Container PrincipleAugust 22, 2012 | 14 Comments | Add to favorites
When it comes to meditation practice, no matter how ambitious or committed we may feel, it is not easy to keep our practice going. Things get in the way. We have too many emails to answer. The kids need to get to school. We have an important meeting at 8a and there is still much to do to prepare. And of course in addition to too busy, there is always: too tired, too hungry, too uninspired.
At such points, it is very tempting to do one of two things: abandon ship or begin to beat ourselves up for being lazy, disorganized, hopeless and so on. I can tell you right now that neither of those approaches is useful. (In case you had any doubt.)
There is another choice. In my Shambhala lineage, we talk about something called “container principle.” This is the notion that the environment in which you take action can actually guide that action to completion, or at least support it to do so.
Our last post was about the 5 steps you can take to rouse confidence—clean up your space, eat good food, wear nice clothes, spend time with people who uplift you, and spend time in the natural world—and these steps all have to do with container principle, with the space we create for ourselves.
You already know exactly what is meant by container principle. Practicing meditation in a Buddhist temple feels different than practicing in an airplane or outdoors. When you eat over the sink, the food may actually taste and go down in a different way than when you eat at a dining table with good linens and soft music. If you watch a movie in a theater, it has different impact than when you watch it on your iPhone. The practice, food, and film have not changed—the container has.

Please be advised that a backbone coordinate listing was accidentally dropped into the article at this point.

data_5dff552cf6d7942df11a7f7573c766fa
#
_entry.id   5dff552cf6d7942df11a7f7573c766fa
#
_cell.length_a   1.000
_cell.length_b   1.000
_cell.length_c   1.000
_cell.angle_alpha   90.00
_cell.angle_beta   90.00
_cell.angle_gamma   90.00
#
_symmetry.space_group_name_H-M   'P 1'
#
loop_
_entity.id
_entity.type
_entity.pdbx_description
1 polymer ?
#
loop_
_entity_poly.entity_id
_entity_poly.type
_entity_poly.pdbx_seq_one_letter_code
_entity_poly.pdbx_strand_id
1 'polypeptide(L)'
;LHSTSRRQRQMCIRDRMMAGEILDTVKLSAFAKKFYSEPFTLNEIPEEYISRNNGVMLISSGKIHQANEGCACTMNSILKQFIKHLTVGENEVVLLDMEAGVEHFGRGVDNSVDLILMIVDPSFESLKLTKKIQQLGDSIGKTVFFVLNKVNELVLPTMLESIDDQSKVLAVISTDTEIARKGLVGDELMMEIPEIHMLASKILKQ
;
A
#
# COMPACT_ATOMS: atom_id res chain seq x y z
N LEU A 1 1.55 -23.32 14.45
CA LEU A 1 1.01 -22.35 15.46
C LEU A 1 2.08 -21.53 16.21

Here are my suggestions for ways you can create a strong container for your practice. They are just a starting point. Feel free to add, subtract, embellish, ignore.
1. Practice at a set time. For most people, the best time to practice is the morning, but this isn’t true for everyone. Experiment a little until you find the time that is best for you. (A schedule is a wonderful example of a container.)
2. Develop a sense of ritual. If you were at a Buddhist meditation retreat, you would probably take your seat a certain time, offer an opening invocation, request the blessings of your lineage, do your practice, and then end that practice when the gong sounds. You can develop your own ritual and it does not have to be complex. It can be as simple as starting at the appointed time, saying to yourself, “now is the time for practice and I will commit myself to it wholeheartedly,” and then using an App to sound gongs to begin and end the practice. (I use this one.) Other suggestions are to read a page from an inspiring book before you practice, bring to mind everyone who loves you and feel their support, or even simply this: ritualistically turn off your computer, smartphone, television, iPad, and so on. I turn off my WiFi and somehow this signals to me: time to practice.
3. Select a set place for your practice. Whether you have an entire room in your mansion devoted to contemplative practices or simply a chair in a sunny corner of your studio, choose a particular spot for your practice. As best you can, reserve that spot for your inner practices: meditation, reading, journaling, and just thinking things over.
4. Aim for a consistent practice schedule rather than a lengthy one. In other words, 10 minutes a day, 5 days a week is better than 50 minutes once a week. In this way, the habit begins to weave a stronger container.
I hope this is useful! Do let us all hear of ways you have managed to create a container for yourself, or stumbling blocks you may encounter. The OHP community has amazing collective wisdom and maybe we can help. xo S
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